US investment bank JP Morgan has reached a deal with US authorities which will see the bank fined a record $13 billion (£8 billion) over allegations that it misled investors during the housing crisis.
It is alleged that the bank mis-sold bad mortgage debts to investors and under the deal with regulators, it said it accepts that it made “serious misrepresentations to the public”.
Around $4 billion of the money will go to borrowing relief in order to help out those affected by the scandal. Meanwhile, $9 billion represents a monetary penalty, with the proceeds being distributed among several financial enforcement agencies.
Commenting on the deal, CEO and chairman of JP Morgan Jamie Dimon said “We are pleased to have concluded this extensive agreement with the president’s RMBS Working Group and to have resolved the civil claims of the Department of Justice and others.”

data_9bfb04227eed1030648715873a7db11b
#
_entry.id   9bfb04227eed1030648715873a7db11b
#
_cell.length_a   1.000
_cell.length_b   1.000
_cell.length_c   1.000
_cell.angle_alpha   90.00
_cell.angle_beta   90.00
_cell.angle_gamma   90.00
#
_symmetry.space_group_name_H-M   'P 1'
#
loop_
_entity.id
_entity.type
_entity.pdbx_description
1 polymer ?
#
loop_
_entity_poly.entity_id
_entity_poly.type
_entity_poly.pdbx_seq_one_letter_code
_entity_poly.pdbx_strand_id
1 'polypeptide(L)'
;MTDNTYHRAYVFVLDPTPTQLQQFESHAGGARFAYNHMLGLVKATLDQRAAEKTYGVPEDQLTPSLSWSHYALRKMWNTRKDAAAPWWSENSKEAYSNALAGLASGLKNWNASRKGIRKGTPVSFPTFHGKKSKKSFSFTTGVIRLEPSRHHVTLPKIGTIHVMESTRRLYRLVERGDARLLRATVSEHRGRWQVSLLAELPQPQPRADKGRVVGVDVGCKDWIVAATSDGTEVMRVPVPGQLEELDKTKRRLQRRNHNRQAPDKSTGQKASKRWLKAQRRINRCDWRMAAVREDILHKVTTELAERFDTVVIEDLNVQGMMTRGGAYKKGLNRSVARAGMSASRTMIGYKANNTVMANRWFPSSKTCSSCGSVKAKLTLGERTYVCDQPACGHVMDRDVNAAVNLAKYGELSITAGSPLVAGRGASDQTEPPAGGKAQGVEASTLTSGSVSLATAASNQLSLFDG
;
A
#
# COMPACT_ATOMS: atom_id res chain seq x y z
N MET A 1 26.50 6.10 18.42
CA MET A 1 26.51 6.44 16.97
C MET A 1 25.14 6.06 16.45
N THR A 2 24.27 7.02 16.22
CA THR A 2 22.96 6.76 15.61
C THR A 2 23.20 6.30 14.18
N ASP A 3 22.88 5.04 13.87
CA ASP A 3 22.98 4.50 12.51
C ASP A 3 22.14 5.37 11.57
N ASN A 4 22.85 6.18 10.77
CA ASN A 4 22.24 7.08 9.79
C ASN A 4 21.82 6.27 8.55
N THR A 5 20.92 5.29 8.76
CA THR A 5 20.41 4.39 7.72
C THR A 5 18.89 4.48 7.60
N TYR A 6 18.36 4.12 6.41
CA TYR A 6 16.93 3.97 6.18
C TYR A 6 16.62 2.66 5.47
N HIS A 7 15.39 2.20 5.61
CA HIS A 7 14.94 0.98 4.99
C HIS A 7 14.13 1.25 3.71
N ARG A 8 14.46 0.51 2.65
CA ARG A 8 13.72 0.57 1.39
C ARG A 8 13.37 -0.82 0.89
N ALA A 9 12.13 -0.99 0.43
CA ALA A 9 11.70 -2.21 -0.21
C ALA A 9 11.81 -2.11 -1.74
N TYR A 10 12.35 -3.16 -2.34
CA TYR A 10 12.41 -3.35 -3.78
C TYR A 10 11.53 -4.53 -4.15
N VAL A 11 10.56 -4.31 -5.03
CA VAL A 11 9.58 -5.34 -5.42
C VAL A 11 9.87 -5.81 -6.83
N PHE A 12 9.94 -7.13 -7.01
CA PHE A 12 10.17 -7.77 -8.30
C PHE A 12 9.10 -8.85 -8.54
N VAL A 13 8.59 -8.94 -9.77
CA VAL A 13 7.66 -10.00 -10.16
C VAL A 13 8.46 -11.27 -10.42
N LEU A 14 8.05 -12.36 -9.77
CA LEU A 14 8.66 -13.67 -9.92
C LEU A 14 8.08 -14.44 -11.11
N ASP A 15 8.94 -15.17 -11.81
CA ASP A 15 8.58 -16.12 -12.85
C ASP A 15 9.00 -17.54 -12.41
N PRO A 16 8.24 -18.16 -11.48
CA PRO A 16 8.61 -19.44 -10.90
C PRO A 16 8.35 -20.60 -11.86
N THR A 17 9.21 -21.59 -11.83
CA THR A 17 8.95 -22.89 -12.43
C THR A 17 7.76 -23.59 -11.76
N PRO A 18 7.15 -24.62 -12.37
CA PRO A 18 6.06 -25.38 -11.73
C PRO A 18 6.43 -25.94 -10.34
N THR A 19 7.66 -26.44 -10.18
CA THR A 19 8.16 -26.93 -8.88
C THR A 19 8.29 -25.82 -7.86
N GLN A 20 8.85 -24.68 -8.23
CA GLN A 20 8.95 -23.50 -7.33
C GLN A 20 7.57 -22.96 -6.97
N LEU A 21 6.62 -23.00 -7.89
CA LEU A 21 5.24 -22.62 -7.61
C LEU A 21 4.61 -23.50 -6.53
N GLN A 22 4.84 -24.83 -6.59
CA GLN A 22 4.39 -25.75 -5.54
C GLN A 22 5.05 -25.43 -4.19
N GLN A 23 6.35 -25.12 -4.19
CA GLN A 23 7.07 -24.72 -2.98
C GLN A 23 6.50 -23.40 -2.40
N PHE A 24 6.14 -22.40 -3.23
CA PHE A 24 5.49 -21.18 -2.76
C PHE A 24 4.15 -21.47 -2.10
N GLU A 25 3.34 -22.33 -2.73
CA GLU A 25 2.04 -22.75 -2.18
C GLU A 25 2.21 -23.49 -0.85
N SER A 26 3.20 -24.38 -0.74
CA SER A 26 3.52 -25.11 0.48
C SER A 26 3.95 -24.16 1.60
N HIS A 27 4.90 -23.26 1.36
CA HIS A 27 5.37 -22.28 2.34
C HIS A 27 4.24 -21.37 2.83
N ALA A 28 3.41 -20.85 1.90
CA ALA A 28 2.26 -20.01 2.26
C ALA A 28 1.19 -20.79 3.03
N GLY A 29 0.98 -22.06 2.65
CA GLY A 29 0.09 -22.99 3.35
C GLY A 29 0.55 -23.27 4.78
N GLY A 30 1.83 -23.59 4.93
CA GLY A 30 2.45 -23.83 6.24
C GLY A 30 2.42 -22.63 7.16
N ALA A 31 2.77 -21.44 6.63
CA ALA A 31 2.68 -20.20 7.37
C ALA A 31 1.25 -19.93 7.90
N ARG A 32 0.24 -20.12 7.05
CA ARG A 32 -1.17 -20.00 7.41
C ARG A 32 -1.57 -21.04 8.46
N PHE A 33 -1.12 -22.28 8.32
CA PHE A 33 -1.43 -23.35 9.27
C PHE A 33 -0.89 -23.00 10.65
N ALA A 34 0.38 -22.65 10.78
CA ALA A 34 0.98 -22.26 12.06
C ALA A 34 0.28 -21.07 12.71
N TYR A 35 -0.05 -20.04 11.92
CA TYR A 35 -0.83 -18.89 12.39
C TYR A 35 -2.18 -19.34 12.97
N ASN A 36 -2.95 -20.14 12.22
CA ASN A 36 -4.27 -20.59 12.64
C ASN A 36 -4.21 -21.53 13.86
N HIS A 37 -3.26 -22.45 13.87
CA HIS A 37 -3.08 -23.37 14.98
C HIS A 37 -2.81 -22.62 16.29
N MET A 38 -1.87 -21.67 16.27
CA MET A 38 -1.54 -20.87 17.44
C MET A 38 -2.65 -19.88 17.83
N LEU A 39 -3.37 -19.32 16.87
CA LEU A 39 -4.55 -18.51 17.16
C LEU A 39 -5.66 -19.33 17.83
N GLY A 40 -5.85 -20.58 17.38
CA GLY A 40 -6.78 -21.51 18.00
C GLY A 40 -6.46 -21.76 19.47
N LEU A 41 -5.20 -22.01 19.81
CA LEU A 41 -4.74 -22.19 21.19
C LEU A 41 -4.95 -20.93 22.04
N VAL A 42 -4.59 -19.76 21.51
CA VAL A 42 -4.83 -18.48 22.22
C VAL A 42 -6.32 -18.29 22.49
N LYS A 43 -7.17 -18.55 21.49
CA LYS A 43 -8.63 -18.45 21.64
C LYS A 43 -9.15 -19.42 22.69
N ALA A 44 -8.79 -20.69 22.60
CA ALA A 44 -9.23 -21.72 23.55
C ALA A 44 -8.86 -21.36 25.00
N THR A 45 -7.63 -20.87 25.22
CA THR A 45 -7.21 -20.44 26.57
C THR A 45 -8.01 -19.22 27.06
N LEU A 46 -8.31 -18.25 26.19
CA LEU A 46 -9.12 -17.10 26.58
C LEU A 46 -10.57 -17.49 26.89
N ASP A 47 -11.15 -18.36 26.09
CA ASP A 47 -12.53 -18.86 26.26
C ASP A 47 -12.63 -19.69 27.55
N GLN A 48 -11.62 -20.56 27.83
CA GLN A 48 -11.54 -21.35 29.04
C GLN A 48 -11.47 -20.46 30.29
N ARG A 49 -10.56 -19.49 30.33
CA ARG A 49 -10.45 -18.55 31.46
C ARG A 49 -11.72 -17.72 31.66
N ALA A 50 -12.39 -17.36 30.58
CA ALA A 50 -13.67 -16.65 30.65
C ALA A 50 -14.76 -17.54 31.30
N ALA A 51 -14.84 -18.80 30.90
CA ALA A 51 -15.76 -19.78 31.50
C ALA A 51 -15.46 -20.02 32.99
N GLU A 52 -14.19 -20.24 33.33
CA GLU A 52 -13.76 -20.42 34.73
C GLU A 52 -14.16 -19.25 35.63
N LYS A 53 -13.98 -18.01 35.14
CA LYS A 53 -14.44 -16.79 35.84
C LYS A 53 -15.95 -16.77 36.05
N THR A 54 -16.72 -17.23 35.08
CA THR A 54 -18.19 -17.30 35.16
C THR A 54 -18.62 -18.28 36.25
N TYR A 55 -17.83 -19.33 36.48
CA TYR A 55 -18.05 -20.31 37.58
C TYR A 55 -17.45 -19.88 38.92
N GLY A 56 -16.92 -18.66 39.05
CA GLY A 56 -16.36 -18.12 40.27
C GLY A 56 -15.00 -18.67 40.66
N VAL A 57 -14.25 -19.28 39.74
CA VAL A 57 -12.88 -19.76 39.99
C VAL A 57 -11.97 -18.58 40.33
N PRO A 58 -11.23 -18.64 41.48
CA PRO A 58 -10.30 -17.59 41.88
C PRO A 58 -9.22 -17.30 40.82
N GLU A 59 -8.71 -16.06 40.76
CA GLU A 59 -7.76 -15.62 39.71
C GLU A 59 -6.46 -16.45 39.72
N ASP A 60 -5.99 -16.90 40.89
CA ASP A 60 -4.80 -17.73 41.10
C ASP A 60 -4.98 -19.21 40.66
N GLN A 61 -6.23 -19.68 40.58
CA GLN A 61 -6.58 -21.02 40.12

He added, “Today’s settlement covers a very significant portion of legacy mortgage-backed securities related issues for JP Morgan Chase, as well as Bear Stearns and Washington Mutual.”
This is the second fine in as many months for JP Morgan. In October, the bank accepted a $100m fine over its part in the “London Whale” scandal, which saw French-born trader Bruno Iksil create losses of $6 billion through unauthorised trading strategies. This was the second lump of fines relating to the “London Whale” incident, with total penalties worth more than $1 billion.
JP Morgan is also currently being investigated by seven of the world’s financial regulators over allegations that it, along with numerous other global banks, fixed foreign exchange markets.